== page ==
The Blotting Book

E. F. Benson
The Blotting Book

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Title: The Blotting Book
Author: E. F. Benson
Release Date: March 7, 2004 [EBook #11493] [Date last updated:
December 21, 2004]
Language: English
Character set encoding: ISO-8859-1

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The Blotting Book

Mrs. Assheton's house in Sussex Square, Brighton, was appointed with
that finish of smooth stateliness which robs stateliness of its formality,
and conceals the amount of trouble and personal attention which has,
originally in any case, been spent on the production of the smoothness.
Everything moved with the regularity of the solar system, and, superior
to that wild rush of heavy bodies through infinite ether, there was never
the slightest fear of comets streaking their unconjectured way across
the sky, or meteorites falling on unsuspicious picnicers. In Mrs.
Assheton's house, supreme over climatic conditions, nobody ever felt
that rooms were either too hot or too cold, a pleasantly fresh yet
comfortably warm atmosphere pervaded the place, meals were always
punctual and her admirable Scotch cook never served up a dish which,
whether plain or ornate, was not, in its way, perfectly prepared. A
couple of deft and noiseless parlour-maids attended to and anticipated
the wants of her guests, from the moment they entered her hospitable
doors till when, on their leaving them, their coats were held for them in
the most convenient possible manner for the easy insertion of the
human arm, and the tails of their dinner-coats cunningly and unerringly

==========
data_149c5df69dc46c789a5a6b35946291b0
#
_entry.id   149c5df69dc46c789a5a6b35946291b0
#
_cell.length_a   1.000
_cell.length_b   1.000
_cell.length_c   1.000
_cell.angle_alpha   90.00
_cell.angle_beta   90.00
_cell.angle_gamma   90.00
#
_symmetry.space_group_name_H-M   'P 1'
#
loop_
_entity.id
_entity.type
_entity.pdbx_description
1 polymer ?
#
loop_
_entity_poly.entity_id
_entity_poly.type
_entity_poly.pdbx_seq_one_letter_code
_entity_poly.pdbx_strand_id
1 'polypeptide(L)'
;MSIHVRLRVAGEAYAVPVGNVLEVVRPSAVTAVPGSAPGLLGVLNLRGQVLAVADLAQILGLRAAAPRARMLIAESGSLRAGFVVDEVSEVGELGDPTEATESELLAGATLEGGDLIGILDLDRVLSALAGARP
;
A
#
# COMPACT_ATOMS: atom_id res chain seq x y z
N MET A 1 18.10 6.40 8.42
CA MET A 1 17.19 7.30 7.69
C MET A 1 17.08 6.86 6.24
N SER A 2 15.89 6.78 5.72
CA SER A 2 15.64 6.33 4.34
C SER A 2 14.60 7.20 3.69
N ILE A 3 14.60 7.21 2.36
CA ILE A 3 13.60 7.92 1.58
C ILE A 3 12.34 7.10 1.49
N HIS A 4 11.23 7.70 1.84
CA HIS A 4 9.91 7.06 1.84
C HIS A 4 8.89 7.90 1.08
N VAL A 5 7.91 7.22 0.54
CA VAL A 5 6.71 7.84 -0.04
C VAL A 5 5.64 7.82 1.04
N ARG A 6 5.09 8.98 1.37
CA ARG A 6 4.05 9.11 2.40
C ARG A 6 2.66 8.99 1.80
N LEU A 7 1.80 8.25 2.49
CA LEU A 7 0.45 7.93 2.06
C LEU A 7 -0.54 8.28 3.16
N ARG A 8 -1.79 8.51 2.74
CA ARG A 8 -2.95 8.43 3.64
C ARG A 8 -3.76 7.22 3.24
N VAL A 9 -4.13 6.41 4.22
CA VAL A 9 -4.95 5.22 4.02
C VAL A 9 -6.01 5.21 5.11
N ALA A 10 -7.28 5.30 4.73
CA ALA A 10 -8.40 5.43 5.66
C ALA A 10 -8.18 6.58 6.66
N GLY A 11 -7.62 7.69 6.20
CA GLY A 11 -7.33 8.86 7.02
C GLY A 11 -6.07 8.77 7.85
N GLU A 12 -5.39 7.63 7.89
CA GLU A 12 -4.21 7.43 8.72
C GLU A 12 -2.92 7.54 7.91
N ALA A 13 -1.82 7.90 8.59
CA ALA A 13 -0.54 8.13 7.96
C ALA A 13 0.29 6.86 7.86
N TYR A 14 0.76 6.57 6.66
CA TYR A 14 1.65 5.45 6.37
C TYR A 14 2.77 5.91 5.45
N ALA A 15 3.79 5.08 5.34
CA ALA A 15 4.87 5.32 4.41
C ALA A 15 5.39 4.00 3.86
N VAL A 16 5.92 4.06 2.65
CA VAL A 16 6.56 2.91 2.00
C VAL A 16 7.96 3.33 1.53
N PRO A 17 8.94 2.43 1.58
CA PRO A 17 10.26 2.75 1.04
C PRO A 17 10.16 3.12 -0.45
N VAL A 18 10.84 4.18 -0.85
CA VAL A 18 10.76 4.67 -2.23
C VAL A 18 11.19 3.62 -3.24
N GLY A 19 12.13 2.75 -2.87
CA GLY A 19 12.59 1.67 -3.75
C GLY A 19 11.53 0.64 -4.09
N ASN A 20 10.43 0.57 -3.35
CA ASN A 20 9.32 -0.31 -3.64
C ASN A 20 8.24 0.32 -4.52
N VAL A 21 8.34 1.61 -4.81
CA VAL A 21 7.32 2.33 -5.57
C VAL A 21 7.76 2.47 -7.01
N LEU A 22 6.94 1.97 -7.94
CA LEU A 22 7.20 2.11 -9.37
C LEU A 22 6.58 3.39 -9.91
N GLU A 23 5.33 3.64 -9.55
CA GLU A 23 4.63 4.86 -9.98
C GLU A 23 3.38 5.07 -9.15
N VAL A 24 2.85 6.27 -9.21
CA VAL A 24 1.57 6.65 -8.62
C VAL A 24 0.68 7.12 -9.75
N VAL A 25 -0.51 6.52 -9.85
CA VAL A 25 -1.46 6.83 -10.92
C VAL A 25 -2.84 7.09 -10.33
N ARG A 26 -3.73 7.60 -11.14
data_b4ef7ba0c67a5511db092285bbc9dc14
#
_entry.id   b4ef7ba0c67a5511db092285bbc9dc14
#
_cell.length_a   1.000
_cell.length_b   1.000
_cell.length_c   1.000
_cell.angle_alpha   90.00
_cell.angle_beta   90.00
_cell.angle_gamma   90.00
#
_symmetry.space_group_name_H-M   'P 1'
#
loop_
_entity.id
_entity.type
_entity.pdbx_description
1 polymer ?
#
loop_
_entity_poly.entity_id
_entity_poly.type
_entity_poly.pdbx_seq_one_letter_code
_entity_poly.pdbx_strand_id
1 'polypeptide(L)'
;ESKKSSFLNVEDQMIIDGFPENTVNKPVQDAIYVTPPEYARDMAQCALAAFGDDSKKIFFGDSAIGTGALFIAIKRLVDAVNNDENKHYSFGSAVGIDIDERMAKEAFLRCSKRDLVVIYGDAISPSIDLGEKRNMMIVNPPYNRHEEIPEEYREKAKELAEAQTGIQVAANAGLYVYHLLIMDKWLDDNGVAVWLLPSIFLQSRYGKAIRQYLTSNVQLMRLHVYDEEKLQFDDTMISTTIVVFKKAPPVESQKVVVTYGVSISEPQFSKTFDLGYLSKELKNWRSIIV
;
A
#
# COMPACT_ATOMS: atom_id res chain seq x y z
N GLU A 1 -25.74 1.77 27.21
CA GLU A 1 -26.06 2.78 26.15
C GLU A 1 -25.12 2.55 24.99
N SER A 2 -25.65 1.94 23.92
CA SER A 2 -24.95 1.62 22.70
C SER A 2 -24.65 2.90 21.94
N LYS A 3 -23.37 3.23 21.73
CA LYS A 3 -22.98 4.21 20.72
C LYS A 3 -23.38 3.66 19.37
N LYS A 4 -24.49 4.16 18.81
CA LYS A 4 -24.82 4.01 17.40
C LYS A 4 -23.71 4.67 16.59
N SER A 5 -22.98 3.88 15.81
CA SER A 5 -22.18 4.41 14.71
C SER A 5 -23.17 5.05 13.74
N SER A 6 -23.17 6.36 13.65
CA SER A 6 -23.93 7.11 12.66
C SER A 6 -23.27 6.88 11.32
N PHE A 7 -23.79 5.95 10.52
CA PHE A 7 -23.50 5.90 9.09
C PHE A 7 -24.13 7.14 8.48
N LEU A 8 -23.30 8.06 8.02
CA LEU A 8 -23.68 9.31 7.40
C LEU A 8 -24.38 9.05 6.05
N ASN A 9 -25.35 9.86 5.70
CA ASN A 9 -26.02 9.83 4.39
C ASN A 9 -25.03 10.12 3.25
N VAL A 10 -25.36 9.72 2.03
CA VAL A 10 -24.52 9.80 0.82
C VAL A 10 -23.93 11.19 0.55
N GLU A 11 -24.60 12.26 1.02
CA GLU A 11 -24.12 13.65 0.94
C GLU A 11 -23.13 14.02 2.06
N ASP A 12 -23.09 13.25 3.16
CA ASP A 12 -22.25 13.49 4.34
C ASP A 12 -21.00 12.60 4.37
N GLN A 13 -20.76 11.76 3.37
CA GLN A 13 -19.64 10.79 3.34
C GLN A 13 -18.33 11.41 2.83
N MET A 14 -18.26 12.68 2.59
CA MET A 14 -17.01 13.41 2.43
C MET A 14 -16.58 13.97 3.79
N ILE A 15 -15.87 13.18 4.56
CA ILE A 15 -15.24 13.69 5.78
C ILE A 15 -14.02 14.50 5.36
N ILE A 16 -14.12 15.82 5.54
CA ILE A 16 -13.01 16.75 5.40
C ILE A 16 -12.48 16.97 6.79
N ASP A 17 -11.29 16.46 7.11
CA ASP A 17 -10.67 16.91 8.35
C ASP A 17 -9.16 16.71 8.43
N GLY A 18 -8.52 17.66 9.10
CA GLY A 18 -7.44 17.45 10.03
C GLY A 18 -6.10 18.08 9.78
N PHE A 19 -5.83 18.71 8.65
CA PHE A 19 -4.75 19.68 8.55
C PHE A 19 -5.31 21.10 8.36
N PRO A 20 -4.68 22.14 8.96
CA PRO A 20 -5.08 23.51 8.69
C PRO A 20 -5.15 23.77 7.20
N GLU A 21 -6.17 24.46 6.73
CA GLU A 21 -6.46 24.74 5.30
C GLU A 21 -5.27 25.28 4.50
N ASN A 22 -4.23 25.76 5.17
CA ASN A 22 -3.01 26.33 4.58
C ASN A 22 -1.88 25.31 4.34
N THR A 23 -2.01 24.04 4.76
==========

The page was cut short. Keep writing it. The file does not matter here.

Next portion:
tweaked from behind. In every way in fact the house was an example of
perfect comfort; the softest carpets overlaid the floors, or, where the
polished wood was left bare, the parquetry shone with a moonlike
radiance; the newest and most entertaining books (ready cut) stood on
the well-ordered shelves in the sitting-room to beguile the leisure of the
studiously minded; the billiard table was always speckless of dust, no
tip was ever missing from any cue, and the cigarette boxes and
match-stands were always kept replenished. In the dining-room the
silver was resplendent, until the moment when before dessert the cloth
was withdrawn, and showed a rosewood table that might have served
for a mirror to Narcissus.
Mrs. Assheton, until her only surviving son Morris had come to live
with her some three months ago on the completion of his four years at
Cambridge, had been alone, but even when she was alone this
ceremony of drawing the cloth and putting on the dessert and wine had
never been omitted, though since she never took either, it might seem

to be a wasted piece of routine on the part of the two noiseless
parlourmaids. But she did not in the least consider it so, for just as she
always dressed for dinner herself with the same care and finish,
whether she was going to dine alone or whether, as tonight, a guest or
two was dining with her, as an offering, so to speak, on the altar of her
own self-respect, so also she required self-respect and the formality that
indicated it on the part of those who ministered at her table, and
enjoyed such excellent wages. This pretty old-fashioned custom had
always been the rule in her own home, and her husband had always had
it practised during his life. And since then--his death had occurred
some twenty years ago--nothing that she knew of had happened to
make it less proper or desirable. Kind of heart and warm of soul though
she was, she saw no reason for letting these excellent qualities cover
any slackness or breach of observance in the social form of life to
which she had been accustomed. There was no cause, because one was
kind and wise, to eat with badly cleaned silver, unless the parlour-maid
whose office it was to clean it was unwell. In such a case, if the extra
work entailed by her illness would throw too much on the shoulders of
the other servants, Mrs. Assheton would willingly clean the silver
herself, rather than that it should appear dull and tarnished. Her
formalism, such as it was, was perfectly simple and sincere. She would,
without any very poignant regret or sense of martyrdom, had her very
comfortable income been cut down to a tenth of what it was, have gone
to live in a four-roomed cottage with
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